To the end of the Amazon in Brazil: ‘there are forms of life here that I never knew existed’

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On the final leg of his Amazon adventure, our writer arrives in Brazil, where he looks at efforts to revive tribal cultures and to protect wildlife in the world’s most fascinating environmental battleground
Part 1: The alternative Inca Trail
Part 2: Exploring Lake Titicaca
Part 3: The Peruvian Amazon

The boatman drops me on a small wooden landing stage next to what I assume is the riverbank. “They’ll be here soon,” he says. “The lodge is up a creek and my boat can’t get there.” When he has gone, I clamber up on the bank and discover that I’m actually on an island. Orioles are perched on swaying stems of tall grass; a hawk and an osprey are watching for fish. Despite the drought-induced low water, the Amazon stretches far away to a distant shore and the smooth surface is occasionally split by a river dolphin rising for air. I have a moment of pure exhilaration. I am alone in the centre of the Amazon basin, unsure if I’m in Peru, Colombia or Brazil, but feeling that I’ve escaped such mundane concerns.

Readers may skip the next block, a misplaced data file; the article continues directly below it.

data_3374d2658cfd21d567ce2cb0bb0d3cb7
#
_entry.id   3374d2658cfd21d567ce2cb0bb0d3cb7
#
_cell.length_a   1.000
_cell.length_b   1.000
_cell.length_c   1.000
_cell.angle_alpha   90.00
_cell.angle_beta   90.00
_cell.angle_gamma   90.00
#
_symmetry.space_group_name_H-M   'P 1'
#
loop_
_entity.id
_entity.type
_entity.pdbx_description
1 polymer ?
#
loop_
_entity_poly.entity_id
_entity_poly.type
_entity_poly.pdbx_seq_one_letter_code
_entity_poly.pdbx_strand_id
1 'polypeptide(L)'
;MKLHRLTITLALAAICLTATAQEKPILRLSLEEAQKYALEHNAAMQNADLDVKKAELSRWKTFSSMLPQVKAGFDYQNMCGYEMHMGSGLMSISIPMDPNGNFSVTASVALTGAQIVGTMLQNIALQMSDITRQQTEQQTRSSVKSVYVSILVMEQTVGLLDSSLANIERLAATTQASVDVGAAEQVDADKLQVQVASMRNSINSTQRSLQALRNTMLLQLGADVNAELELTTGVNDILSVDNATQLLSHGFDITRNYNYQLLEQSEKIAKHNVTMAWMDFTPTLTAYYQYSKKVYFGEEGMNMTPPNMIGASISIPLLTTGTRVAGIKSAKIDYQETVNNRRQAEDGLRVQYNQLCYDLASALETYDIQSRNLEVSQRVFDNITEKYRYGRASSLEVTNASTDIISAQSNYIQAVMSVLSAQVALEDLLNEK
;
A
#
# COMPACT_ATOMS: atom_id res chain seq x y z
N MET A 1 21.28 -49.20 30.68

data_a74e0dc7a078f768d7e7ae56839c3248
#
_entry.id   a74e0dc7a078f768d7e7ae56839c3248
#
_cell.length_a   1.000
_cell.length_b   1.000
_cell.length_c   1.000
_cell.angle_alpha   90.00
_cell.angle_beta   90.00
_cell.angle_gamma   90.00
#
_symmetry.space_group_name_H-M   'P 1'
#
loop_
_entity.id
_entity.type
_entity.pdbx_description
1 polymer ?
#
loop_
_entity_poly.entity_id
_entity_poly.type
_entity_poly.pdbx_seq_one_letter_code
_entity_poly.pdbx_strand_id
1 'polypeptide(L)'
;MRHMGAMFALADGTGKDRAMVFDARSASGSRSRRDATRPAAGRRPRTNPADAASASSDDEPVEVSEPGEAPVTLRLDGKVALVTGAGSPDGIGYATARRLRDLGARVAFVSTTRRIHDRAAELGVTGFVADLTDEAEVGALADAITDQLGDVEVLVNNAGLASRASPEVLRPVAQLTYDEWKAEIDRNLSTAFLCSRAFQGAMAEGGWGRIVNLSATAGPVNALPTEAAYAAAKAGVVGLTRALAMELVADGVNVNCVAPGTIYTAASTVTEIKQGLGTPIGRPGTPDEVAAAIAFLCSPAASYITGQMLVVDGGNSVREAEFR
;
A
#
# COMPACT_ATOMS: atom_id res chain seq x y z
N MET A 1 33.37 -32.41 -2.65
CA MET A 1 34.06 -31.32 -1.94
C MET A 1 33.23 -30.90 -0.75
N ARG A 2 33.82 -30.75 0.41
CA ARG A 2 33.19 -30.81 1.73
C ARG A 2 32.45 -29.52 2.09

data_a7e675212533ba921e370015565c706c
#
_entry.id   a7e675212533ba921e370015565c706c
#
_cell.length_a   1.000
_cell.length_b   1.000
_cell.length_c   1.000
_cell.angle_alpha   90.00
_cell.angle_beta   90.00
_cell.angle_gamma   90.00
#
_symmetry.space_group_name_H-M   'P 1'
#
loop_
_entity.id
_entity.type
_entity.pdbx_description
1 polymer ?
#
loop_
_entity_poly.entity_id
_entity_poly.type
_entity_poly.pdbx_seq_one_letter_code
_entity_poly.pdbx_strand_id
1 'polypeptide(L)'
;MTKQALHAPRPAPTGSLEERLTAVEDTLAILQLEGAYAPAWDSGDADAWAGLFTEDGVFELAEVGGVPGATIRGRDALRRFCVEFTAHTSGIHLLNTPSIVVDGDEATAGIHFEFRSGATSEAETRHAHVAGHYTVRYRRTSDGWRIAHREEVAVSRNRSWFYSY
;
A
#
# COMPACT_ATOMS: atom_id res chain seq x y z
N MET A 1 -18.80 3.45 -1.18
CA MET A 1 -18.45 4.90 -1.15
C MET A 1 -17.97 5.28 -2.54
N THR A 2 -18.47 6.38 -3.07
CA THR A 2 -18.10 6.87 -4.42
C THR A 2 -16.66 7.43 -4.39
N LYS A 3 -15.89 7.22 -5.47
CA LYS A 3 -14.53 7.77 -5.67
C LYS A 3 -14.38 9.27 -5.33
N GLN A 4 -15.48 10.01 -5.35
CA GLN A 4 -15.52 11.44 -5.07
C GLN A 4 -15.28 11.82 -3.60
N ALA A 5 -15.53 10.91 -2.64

From the shimmering heat downstream a canoe appears, carrying two men. One sits upfront, a battered straw hat pulled down low over a wispy grey beard and round horn-rimmed spectacles. He looks like an intellectual who has spent a lifetime living in the remotest places on Earth. And that, as it turns out, is precisely what he is.

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